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Pasts can be painful, but they define one’s present and future. Walker's "Past is Prologue" studies the idea of needing to overcome the past to create a better future. Each character pushes through fear and pain to ensure a better future, but the one who had to endure overcome the most pain was …



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War is horrible. But in order to solve the mystery of whether Tommy is telling the truth about Walker’s old unit being hunted, Cordell had to remember that painful past. Jared does an incredible job of portraying that simmering pain that one shoves down for fear of breaking. Through flashbacks, with the ever amazing Colin Ford, the audience sees mere glimpses of the horrors of combat, and how each soldier’s past gives clues about the present truth. At every turn, pain stops Cordell. He doesn’t want to delve too deeply because he has survived these many years by pushing everything down. He suffers from survivor’s guilt that is not only bubbling back to the surface, but is intensifying, as he learns more about his battle brothers’ passing. "Past is Prologue" starts with him in denial, then resisting every step of the way, keeping him from connecting dots he normally would because it’s too personal and painful. Eventually, he pushes through in order to discover the truth. Luckily, he has someone to understand him…


Having been in Tommy’s position, everyone thinking she was crazy believing Miles to be alive, gives Cassie a different perspective on Cordell’s dilemma. Ashley does a great job balancing Cassie’s empathy and determination. Though she does not like hurting Walker, she knows he needs this. At first , she just wants to give him closure. But as they dive deeper into deaths, she begins to more and more see that Tommy is right like she was. She still has to help Cordell overcome his past, though. So when they find Tommy tortured to near death in his own home, she lets Cordell stay and say goodbye as she pursues Tommy’s attacker. In an impromptu lesson about the importance of safety belts, the torturer’s attempts to run Cassie off the road backfire and he also loses his life. Though tragedy still struck, she and Cordell are able to overcome his past to realize that someone is after the men in his unit, and he’s next. But that wasn’t the only revelation of this episode, there is also the truth about …


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Trey in 3.10 

For most of the episode, it seems like Trey went to the Cordell school of emotional repression. Jeff Pierre is masterful at putting on a brave face. Cassie expects him to be morose, instead he plans a golf outing. After some golf banter, his acquaintance from the VA (Veteran Affairs) offers him a job. At first, Trey seems reluctant. When the guy pushes, Trey relents. But there is a problem. Trey’s history at the Rangers means Trey has to prove himself. Which he does, spectacularly.  Everything around this job seems super shady. It turns out, there is good reason. In one of the most relief filled yet tense scenes, the audience sees that Trey being “fired” and his entrance into this shady group were all part of a plan with …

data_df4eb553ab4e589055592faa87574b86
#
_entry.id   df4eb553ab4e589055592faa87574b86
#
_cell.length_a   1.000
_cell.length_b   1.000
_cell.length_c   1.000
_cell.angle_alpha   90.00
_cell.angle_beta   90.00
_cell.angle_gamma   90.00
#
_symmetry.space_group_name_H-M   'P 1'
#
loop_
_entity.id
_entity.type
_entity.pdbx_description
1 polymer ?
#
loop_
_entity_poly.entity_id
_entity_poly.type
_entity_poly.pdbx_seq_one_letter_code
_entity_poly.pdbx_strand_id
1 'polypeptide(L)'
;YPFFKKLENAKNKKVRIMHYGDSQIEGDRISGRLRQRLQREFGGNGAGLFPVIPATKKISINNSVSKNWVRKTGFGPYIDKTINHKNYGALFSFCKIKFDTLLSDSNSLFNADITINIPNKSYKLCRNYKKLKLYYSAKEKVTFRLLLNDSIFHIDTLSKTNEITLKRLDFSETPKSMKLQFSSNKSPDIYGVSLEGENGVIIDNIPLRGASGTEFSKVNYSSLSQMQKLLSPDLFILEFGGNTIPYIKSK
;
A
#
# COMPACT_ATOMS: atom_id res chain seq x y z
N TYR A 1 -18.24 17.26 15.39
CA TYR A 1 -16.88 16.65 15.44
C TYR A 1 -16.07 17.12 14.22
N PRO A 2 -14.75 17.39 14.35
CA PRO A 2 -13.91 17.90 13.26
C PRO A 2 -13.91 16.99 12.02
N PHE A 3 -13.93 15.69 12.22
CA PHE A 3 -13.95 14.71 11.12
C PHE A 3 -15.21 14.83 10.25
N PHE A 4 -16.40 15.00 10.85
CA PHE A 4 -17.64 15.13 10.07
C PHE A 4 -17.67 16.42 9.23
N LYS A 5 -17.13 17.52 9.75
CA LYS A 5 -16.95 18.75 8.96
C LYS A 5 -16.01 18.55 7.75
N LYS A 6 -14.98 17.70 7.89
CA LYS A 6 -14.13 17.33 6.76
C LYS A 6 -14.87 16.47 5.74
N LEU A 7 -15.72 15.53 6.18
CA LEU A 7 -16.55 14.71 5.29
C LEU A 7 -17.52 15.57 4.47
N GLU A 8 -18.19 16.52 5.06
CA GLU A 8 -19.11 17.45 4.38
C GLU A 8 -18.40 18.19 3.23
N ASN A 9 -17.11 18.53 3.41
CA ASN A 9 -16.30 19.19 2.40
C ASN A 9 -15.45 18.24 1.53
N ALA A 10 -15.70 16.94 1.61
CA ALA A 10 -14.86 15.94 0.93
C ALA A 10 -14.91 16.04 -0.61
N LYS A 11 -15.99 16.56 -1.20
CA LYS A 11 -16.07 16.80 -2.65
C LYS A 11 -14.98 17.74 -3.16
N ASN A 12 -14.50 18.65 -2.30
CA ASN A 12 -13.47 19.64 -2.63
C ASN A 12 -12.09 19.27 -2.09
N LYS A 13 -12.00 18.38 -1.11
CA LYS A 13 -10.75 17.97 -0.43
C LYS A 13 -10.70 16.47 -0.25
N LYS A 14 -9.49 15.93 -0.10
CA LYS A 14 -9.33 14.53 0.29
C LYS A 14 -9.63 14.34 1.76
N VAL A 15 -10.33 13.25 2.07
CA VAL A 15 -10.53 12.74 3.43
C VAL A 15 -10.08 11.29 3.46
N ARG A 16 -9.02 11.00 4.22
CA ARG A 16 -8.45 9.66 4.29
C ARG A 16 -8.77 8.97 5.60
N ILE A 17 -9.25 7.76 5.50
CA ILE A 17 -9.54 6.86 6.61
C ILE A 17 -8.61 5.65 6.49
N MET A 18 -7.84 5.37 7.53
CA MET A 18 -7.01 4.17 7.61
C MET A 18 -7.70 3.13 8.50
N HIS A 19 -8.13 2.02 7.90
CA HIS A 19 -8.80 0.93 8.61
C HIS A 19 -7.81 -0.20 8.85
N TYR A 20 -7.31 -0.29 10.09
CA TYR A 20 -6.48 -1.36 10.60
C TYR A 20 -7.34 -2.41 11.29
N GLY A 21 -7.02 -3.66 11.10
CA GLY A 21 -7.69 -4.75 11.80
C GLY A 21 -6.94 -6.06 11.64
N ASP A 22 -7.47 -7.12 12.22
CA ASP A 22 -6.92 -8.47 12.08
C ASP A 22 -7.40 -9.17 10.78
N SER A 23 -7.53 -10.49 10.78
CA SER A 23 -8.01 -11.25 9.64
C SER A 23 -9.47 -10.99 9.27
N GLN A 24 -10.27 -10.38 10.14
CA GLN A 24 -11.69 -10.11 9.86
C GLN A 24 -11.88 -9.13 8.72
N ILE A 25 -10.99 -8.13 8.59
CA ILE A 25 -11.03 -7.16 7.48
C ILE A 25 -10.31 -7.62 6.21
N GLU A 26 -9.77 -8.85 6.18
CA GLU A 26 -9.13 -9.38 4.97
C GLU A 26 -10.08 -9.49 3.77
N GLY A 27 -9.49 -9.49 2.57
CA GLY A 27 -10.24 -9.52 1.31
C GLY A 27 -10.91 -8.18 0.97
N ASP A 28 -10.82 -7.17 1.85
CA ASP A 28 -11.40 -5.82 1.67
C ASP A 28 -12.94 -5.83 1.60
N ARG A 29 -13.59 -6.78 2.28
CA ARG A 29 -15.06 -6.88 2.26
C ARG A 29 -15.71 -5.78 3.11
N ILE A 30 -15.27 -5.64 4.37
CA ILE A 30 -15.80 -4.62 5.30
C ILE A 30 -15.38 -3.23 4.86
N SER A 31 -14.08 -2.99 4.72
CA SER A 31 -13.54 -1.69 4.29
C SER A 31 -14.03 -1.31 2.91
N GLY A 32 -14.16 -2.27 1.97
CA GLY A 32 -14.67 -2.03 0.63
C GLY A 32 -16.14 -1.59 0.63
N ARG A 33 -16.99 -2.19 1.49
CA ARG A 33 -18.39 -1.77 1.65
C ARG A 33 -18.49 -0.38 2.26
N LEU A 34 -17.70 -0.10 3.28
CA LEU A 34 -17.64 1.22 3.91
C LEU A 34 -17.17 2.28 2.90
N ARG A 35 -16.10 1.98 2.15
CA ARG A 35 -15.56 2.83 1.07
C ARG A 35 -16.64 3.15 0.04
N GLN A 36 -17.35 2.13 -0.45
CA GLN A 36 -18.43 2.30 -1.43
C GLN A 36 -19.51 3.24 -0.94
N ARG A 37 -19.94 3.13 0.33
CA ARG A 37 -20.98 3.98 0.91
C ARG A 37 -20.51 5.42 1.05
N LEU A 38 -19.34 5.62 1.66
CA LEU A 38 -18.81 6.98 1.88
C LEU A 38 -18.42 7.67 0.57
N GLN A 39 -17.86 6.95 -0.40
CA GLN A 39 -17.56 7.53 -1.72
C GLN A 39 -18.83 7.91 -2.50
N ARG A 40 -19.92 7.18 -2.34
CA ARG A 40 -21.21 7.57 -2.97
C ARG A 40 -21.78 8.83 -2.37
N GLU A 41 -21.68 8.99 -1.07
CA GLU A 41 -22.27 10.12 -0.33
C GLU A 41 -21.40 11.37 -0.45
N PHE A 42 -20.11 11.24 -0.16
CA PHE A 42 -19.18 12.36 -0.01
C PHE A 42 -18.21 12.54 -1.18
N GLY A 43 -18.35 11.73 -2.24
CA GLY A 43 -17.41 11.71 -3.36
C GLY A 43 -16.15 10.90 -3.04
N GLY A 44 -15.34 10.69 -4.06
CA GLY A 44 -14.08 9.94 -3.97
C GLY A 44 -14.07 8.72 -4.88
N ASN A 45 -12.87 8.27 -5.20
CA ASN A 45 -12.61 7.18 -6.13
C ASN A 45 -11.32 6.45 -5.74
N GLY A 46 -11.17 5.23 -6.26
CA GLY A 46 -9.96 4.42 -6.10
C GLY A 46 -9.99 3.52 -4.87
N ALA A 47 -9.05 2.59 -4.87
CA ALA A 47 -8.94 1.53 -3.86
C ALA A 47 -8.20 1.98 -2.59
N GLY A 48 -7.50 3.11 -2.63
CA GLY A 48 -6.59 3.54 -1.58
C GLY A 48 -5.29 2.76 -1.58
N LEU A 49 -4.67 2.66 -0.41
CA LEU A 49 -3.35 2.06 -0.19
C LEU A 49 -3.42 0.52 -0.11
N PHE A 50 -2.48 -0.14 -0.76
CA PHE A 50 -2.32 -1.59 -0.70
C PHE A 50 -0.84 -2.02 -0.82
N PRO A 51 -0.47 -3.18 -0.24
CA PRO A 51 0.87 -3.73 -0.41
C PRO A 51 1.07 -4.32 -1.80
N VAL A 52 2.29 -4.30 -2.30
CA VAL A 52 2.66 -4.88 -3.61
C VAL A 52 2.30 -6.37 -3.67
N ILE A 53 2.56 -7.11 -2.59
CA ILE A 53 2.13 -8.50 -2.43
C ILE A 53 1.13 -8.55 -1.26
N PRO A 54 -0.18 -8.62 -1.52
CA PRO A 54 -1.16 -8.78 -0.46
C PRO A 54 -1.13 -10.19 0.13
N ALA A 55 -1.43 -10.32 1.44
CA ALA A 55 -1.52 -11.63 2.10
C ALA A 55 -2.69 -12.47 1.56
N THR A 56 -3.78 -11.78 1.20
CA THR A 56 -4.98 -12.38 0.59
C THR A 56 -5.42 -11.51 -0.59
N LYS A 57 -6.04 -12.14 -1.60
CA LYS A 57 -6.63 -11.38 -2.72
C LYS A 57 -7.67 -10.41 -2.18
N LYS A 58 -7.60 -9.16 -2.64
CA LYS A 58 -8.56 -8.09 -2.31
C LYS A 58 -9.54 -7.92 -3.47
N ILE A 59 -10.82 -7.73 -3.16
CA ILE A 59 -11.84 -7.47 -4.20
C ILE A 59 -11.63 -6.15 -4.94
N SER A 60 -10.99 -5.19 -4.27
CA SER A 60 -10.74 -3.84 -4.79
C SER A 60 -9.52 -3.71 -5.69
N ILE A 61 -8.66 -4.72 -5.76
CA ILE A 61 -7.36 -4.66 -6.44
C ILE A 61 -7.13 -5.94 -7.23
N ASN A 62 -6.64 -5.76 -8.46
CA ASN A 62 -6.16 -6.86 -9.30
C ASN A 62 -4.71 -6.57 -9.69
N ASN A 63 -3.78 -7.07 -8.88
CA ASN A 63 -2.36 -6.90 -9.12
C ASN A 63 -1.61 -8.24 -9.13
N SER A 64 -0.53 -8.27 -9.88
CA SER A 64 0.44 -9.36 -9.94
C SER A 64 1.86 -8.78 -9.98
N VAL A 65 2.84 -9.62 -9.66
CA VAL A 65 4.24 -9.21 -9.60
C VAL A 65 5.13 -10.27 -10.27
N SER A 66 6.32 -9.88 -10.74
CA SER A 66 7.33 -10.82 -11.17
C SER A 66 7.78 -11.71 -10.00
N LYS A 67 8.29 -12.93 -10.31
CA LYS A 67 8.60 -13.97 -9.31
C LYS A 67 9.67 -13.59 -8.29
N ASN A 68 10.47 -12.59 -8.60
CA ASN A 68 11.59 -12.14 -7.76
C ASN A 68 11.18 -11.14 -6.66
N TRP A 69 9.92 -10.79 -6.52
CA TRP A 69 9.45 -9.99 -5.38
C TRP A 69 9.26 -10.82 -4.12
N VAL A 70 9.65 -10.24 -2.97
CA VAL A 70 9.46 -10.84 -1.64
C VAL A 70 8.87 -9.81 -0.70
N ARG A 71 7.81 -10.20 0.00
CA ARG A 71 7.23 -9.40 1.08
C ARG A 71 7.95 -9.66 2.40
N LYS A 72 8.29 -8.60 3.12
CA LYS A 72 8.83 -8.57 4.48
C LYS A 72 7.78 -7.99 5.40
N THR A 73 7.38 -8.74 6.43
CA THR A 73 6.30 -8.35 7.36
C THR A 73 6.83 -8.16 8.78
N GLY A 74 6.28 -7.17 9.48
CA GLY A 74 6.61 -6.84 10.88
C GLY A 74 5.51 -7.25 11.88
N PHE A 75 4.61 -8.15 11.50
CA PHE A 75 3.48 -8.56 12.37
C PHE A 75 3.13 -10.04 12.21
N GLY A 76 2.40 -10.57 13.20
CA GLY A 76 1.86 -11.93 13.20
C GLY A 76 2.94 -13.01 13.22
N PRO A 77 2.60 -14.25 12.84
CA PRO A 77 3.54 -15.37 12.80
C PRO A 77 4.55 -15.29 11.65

Captain James

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Capt. James in 3.10

When Captain James was shot and in the hospital last year, he reconnected with his ex-wife, Kelly. The chemistry between the two was palpable, so when they’re together again this episode, it’s a delight. Coby and Kearran are magic together. Kelly shows her absolute patience and trust as Captain James grapples with overcoming history repeating itself by losing her again versus his incredible joy at having her in his life again. Finally, he decides to take the leap of faith and say he wants them back together in a delightful scene. Another person who needs to work past issues with how he feels about family is …


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The previous episode, Bonham admitted that raising his children didn’t turn out the way he hoped. It’s revealed in "Past is Prologue" that he had dreams of continuing the Walker Family ranching, but forwent them as his sons seem to have other ideas. Their happiness mattered more. He allowed himself to reignite that dream when Liam expressed an interest, only to seemingly have that dream ripped away again when Liam went behind his back to start the rescue. To lose a dream twice is especially painful, especially when it seems to be accompanied with the feeling of being left behind. Mitch was made to be Bonham as a crusty curmudgeon with a heart of gold. So when Bonham and Liam finally talk, after Bonham is persuaded to overcome his feelings, it was another relief, because Liam isn’t abandoning Walker Ranch, he’s expanding it. And he really wants and needs his daddy.

Walker is typically best when it lets its people’s emotions shine. This is one of those episodes. All the actors are brilliant and bring their characters to life magnificently. So, when an episode focuses on their emotions, it’s wonderful.

4.93 out of 5

Photos Courtesy of The CW. Some screencaps by Raloria on LJ. Illustrated by Nightsky. 

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